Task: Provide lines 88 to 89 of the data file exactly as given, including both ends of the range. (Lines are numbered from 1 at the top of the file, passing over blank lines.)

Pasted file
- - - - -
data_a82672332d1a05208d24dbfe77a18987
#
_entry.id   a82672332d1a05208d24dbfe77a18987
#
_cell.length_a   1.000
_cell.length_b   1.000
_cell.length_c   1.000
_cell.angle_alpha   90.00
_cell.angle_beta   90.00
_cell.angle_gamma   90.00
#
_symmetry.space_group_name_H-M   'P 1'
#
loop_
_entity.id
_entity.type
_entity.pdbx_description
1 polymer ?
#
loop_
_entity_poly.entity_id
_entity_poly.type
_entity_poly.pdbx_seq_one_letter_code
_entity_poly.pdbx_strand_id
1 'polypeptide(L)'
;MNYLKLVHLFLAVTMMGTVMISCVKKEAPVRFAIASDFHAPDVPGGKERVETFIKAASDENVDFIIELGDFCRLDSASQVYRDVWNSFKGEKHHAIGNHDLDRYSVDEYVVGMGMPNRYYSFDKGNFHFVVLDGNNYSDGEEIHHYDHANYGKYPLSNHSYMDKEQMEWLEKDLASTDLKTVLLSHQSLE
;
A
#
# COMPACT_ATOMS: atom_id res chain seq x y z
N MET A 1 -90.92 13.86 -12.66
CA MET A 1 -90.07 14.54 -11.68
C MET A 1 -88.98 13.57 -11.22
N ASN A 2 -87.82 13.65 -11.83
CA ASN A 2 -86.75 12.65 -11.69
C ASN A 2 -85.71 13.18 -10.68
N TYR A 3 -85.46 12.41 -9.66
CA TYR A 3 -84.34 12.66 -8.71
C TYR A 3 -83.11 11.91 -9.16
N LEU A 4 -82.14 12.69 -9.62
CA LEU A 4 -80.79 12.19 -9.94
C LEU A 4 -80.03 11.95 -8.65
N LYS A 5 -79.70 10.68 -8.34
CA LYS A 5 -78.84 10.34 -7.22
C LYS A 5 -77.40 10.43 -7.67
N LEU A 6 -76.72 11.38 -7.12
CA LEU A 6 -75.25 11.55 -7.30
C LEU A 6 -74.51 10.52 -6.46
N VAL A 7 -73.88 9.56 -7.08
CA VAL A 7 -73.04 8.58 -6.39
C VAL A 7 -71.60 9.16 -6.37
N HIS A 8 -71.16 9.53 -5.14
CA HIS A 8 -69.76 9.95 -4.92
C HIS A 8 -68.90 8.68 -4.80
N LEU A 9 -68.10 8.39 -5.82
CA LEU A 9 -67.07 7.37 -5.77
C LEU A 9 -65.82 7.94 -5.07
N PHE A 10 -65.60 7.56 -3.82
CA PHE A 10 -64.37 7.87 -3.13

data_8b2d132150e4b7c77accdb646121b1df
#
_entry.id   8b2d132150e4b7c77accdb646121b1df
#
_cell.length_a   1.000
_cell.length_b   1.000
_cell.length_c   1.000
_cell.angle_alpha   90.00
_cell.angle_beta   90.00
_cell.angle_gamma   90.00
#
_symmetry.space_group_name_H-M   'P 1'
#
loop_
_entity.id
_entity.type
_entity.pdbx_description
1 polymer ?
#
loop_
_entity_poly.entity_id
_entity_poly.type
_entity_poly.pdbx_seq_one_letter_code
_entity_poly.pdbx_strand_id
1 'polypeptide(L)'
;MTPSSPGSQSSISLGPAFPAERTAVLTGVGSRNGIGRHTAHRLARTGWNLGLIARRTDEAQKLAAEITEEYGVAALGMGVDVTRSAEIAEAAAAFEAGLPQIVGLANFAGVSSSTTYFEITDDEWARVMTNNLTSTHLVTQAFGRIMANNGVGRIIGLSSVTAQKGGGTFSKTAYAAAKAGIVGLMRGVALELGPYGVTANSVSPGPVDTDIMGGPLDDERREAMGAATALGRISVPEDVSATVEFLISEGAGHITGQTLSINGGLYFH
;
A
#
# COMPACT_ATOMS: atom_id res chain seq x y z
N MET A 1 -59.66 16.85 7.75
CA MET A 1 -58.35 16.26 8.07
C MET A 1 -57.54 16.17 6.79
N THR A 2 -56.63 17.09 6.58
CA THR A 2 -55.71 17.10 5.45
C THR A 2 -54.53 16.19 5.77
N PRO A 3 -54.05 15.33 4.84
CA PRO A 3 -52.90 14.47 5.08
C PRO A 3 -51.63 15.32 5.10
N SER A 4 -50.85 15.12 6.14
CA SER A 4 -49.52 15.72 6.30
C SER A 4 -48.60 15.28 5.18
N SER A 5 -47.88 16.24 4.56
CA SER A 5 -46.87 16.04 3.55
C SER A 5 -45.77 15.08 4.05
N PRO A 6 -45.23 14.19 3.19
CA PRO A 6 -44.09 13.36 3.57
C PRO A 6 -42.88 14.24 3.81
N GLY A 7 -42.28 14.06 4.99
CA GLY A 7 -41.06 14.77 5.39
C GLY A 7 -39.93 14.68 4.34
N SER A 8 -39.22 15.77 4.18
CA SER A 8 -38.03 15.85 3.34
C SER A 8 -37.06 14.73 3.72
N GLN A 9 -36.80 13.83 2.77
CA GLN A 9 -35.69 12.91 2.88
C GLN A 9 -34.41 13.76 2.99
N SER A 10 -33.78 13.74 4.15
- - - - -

#
# COMPACT_ATOMS: atom_id res chain seq x y z